Afterwards, when regular navigation opened on Lake Simcoe, the Lower Landing was used for the larger vessels and steamers. At this place the Holland River was about twenty-five yards wide; its banks were low and marshy, and thickly wooded with tamarac. It was at this uninviting place that Yonge Street, the great colonization highway, terminated, and merged into the water course across Lake Simcoe. Dr. Scadding, one of our most entertaining Canadian historians, describes in his Toronto of Old the Lower Landing as it appeared before it fell into its present deserted condition.
Many early travellers of distinction visited the Lower Landing in the course of their journeys, and have left records of the scenes which they beheld.
One of the earliest travellers to arrive at Holland Landing was Mr. John Goldie, the writer of a journal which contained remarks relating to Simcoe County. He was by occupation a botanist and gardener, and first came to America on a tour to examine the plants of the country in 1817. His journal was written two years later, in 1819, while he was on a second trip.
Sir John Franklin embarked here in 1825, when on his first overland expedition to the Arctic Seas; and in 1827, John Galt, who was on his way to Goderich, via Penetanguishene, also embarked at this place.
The opened space referred to by Galt and other early writers was used as a camping-ground by the early Indians and fur-traders. Here could be seen encamped at all seasons of the year large numbers of Indians, often from very remote districts on the upper lakes. Many of these came several times a year for the purpose of bartering their furs at Holland Landing, which was a sort of emporium for a large part of the northern country. Whiskey was too frequently the article sought and obtained by them. On one occasion the writer's grandfather counted no less than thirty wigwams of the larger kind clustered on the common adjoining the Landing. Here, too, the annual distributions of presents to the Indians were made at first. The ceremony was witnessed by the distinguished traveller Capt. Basil Hall, on July 20th, 1827, who has described it in an interesting manner in his Travels in North America in 1827-28. The distribution for the year 1828 took place on August 14th, and a description of it has been left us by the native preacher, Rev. Peter Jones. (Life and Journals, p. 164). In Appendix A, of Dean Harris' Catholic Church in the Niagara Peninsula (Toronto, 1895), there is a narrative of the loss of a child in the Holland Marsh, and it shows the skill displayed by Indians in the recovery of the lost one.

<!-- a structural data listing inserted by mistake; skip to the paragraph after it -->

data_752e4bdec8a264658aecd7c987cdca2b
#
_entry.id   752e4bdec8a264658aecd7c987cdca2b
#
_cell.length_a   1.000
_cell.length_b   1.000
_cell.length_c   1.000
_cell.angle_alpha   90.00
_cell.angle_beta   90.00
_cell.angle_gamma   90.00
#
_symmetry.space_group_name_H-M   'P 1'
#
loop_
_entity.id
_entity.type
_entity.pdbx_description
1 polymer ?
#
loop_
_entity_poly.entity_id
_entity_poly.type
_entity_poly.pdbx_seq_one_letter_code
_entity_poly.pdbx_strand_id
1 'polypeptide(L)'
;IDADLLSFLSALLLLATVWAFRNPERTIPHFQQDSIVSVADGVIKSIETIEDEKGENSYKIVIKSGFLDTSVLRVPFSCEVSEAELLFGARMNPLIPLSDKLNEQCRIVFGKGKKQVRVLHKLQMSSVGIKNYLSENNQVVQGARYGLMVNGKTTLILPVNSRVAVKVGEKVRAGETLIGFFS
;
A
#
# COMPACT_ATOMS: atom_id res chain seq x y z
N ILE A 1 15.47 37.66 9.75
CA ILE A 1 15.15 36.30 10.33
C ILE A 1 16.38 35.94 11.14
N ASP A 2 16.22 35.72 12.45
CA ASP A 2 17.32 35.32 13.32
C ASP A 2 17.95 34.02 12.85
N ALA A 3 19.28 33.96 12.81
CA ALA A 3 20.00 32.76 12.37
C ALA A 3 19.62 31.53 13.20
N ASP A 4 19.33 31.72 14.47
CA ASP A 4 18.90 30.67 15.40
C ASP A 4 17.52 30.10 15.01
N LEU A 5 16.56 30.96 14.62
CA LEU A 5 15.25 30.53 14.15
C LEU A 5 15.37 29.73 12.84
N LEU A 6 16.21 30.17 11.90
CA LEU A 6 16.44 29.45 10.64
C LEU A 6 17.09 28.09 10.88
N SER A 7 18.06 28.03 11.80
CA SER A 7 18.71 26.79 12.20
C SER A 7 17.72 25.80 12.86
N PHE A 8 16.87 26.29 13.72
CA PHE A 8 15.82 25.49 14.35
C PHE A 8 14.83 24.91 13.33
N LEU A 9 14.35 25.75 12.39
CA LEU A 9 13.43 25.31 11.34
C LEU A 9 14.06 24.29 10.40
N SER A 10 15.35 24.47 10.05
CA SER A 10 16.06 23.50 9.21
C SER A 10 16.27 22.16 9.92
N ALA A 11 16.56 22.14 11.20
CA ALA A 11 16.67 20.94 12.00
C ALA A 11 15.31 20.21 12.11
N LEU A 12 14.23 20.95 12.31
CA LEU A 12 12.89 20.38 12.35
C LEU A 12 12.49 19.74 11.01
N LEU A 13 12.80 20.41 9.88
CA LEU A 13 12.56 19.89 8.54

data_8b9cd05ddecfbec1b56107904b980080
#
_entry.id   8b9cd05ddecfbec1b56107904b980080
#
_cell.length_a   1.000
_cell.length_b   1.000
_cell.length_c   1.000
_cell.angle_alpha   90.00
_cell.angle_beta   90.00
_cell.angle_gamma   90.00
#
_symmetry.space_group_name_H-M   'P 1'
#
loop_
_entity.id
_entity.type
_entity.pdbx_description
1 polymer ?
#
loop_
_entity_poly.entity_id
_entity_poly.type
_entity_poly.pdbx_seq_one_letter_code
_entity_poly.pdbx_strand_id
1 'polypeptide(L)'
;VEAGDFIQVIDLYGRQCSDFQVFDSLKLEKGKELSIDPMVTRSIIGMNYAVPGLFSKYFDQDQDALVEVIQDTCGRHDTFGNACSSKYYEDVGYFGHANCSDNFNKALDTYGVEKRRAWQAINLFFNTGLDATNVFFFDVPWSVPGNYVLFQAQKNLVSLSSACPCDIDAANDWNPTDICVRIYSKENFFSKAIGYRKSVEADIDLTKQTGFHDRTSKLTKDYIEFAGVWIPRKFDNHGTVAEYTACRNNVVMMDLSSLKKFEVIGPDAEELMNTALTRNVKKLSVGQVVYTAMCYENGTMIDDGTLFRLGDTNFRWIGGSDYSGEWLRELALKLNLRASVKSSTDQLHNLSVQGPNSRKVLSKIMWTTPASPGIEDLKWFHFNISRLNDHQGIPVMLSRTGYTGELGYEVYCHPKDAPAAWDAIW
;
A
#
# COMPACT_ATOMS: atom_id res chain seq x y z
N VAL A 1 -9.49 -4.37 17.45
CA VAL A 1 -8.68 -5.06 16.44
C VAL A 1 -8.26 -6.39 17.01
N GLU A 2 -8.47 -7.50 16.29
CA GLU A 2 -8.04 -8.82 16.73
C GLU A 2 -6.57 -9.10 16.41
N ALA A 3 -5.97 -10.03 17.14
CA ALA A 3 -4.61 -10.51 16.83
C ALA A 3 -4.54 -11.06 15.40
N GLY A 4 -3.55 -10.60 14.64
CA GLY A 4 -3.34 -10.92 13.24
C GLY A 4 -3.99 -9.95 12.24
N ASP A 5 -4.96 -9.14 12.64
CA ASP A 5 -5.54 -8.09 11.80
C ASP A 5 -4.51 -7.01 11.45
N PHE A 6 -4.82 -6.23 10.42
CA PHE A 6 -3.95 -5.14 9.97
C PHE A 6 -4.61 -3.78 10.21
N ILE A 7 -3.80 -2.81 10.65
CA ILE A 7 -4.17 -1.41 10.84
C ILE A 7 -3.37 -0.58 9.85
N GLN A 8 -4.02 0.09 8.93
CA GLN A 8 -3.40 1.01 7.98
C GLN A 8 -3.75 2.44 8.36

THE UPPER, or CANOE LANDING
Continuing our journey up stream, the next landmark reached is the Upper, or Canoe Landing, which is about a mile and a half above the Steamboat Landing. This Upper Landing was the ancient Indian place of embarkation of the war-parties and hunting-parties; and after the white men came upon these scenes it was still used as a landing-place for canoes and lighter craft which could get higher up the stream than the Steamboat Landing. A small bytown, consisting of two or three business places, arose at the Upper Landing at an early date - sometime in the twenties. The cause of its origin was this. The fur trade of Newmarket, which was large in the early years of this century, was chiefly supplied "from the Great Lakes of the Northland"; and the Indians used to effect a landing on the Holland River at this place after travelling with their furs over lakes, rivers and portages for many miles. The business men of Newmarket saw that the nearer they were to the landing-place, the more easily they could catch the trade - "first there, first served." In those early days it was a common sight to see 30 or 40 large wigwams of Indians from distant hunting grounds on the commons adjoining the landing-place. "To get the first bid," was therefore the object of these men in locating as close as possible to the place of landing, for it usually happened that the first bidder became the buyer. In this way the small bytown arose. A day school was opened by the Methodists, amongst the Indians at this place, on Feb. 12th, 1828. It had an average of about twenty scholars, and was kept by Phoebe Edmonds, a young missionary, whose name is familiar in the records of early Canadian mission work.